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See Bob Run at The Bread and Roses Theatre – Review

See Bob RunIf a script is written as a one-woman (or one-man) handler, it doesn’t mean it’s going to be a boring stand-up show based on a holler, singular voice. In fact monologues full of character, wit and emotion can be extremely insightful, so it is left to esteemed playwrights to tell a good story – and for the lead cast to tell it right!

Showing at the Bread and Rose Theatre, Clapham North, Scottish actress and producer, Louise McMenemy performs with supreme verve and breathes life to Daniel MacIvor’s creative and animated words. Directed by Scott Le Crass, Richard Cooper designed a small, almost, four metre long set with a rudimentary platform of a two car-sitter on one side and amplifiers and speakers on the other. The middle section is a grey concrete highway where Bob hitchhikes a ride and waits for the next stranger or, possibly, dangerous weirdo to pick her up.

Canadian playwright, director and actor, Daniel MacIvor has had his theatrical works performed internationally. Originally produced by da da kamera in 1989, See Bob Run isn’t about a guy called Bob, on the run but a young teenage girl called Roberta (nicknamed Bob) running away from something, but we don’t know what. Yet much is revealed as Bob jumps in and out of various cars on the great murky abyss of the superhighway – having quirky, personal, impersonal, odd and withdrawn conversations – which suck audiences down into her dark past and relives her most happiest and traumatising memories.

For one thing, you can’t hear McMenemy’s Scottish accent and she seemed to have perfected her Canadian. The little pieces of anecdotes, analogies and heartfelt scenes have a nostalgic-feel about them, felt by men and women alike (I know I did), reminding us of our first encounter with a crush, first time in a gig with friends or fond childhood memories with our parents.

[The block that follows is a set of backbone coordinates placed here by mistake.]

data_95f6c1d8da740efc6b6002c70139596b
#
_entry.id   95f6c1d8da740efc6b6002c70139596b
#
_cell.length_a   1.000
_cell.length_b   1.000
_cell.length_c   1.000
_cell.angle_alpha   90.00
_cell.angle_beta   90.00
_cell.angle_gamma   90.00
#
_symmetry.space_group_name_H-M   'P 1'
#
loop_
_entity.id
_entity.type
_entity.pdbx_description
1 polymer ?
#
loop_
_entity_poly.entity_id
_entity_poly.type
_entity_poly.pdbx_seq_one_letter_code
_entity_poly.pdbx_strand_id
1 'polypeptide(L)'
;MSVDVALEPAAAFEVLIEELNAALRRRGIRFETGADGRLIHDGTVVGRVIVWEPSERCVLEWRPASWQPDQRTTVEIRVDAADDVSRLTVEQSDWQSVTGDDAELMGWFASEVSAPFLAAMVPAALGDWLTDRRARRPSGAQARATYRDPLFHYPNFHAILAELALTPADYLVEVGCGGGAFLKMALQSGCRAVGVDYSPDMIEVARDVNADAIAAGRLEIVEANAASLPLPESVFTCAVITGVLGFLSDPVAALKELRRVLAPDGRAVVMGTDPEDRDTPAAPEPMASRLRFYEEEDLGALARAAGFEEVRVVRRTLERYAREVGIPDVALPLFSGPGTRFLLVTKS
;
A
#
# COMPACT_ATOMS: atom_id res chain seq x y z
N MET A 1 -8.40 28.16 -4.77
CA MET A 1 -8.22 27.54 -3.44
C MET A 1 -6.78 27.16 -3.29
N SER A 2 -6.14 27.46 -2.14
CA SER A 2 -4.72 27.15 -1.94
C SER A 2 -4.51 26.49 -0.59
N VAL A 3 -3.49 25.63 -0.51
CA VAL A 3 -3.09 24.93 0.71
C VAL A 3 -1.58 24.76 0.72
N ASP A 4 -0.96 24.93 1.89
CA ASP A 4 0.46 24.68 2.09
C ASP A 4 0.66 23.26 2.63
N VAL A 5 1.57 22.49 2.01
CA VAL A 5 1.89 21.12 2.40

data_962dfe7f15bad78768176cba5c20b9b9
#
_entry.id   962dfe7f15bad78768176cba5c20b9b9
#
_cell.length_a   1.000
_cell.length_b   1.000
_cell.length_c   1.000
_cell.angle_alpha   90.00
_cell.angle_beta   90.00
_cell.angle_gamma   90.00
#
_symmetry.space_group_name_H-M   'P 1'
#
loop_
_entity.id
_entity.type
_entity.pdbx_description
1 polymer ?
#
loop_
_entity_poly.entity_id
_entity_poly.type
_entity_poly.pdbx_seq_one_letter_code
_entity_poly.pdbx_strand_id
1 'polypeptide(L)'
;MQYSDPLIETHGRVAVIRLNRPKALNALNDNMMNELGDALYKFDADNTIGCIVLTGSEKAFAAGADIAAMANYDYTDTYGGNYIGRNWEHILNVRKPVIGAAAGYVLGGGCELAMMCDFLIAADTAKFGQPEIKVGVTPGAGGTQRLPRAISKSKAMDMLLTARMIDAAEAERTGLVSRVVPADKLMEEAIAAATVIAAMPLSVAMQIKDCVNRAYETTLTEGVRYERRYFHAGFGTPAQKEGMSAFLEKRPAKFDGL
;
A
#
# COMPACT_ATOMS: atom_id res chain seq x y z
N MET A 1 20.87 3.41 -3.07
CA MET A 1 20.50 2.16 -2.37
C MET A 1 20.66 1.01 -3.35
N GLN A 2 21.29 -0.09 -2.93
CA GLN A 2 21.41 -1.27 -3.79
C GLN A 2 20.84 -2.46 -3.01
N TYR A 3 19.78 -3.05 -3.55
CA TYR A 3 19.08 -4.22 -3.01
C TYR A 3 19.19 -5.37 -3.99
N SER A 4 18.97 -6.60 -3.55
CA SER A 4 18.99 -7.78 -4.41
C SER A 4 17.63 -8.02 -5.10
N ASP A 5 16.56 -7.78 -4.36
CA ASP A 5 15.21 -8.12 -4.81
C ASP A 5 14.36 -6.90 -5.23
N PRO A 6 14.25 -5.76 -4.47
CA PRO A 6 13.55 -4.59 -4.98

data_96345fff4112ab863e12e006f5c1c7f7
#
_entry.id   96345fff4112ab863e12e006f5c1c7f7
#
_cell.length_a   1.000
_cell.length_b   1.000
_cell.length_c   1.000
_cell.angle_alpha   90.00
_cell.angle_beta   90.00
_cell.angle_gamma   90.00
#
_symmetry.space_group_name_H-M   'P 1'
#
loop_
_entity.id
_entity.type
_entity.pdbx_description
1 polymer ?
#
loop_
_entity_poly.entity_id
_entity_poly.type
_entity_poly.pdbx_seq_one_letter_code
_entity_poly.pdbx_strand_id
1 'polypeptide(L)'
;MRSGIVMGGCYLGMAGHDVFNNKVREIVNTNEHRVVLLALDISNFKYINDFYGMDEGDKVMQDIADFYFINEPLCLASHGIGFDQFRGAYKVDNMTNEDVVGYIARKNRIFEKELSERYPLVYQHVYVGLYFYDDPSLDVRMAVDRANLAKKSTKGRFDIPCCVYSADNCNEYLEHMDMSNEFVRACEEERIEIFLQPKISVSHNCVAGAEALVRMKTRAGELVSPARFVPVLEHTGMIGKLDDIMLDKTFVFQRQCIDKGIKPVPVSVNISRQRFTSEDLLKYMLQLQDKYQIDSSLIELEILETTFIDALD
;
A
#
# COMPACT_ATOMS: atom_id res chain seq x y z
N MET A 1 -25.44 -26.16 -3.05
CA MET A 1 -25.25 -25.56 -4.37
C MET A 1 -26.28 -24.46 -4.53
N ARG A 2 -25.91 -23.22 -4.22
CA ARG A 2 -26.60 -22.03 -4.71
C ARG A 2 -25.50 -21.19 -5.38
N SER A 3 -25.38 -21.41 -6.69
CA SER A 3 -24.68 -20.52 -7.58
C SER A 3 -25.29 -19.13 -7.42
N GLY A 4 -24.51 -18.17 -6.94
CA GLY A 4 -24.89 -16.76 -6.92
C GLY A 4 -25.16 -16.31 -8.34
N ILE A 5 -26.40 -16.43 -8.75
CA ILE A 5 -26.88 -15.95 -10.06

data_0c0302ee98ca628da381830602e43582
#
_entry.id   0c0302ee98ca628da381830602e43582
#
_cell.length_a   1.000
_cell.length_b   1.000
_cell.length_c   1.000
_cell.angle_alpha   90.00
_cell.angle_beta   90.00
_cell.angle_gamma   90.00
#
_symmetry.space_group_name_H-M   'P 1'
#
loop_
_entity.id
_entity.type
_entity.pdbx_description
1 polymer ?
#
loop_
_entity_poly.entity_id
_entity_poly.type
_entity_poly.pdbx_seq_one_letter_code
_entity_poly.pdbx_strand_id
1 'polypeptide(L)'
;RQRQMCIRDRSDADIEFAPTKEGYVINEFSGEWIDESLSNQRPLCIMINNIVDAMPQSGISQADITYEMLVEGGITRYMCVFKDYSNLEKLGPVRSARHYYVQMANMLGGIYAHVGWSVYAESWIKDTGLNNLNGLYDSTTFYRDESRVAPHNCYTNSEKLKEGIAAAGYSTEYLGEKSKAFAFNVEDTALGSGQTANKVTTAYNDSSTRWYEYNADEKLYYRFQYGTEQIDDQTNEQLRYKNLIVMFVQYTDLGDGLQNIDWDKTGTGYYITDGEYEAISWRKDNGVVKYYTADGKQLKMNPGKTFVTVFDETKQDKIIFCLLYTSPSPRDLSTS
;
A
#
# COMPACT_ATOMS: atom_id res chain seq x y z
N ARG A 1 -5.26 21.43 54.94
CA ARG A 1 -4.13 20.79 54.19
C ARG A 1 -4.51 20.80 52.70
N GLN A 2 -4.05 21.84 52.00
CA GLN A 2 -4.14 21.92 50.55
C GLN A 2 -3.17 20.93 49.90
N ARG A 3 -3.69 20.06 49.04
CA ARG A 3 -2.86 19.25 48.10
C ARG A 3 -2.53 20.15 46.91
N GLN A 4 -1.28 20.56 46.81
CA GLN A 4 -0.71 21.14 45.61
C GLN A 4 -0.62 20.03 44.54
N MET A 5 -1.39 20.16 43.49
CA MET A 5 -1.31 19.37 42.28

Sadly, nothing is as it seems for Bob. She is like a little princess stuck in a growing girl’s body. This hour long one-woman handler was delivered dynamically – and went fast! McMenemy’s captured moments of calm and calamity and mashed them together, making it an incredibly absorbing performance.

See Bob Run is an emotional whirlpool. One moment, you will laugh and in another you may feel the need to grab McMenemy’s Bob and give her a hug to let her know that things were going to be alright and that there’s no need to run, at all.

4 stars

Review by Mary Nguyen

New Blue Road Presents
By Daniel MacIvor
Directed by Scott Le Crass. Performed by Louise McMenemy

Cast: Louise McMenemy as Bob
Director: Scott Le Crass
Production/Stage Manager: Adam Scales
Movement Director: Angela Gasparetto
Associate Producer: Bradley Leech

A new production of the acclaimed Canadian one-woman-show.
Bob is on the road. Bob is on the run. But from what, or whom, is she running? Follow Bob as she hops from car to car telling her story to unsuspecting drivers as she tries to put her life in the rear-view mirror. Will she make it to  her destination? And what will she find when she gets there?

See Bob Run

See Bob Run
Bread and Roses Theatre
68 Clapham Manor Street, Clapham SW4 6DZ, London
Tuesday 23rd to Saturday 27th February 2016


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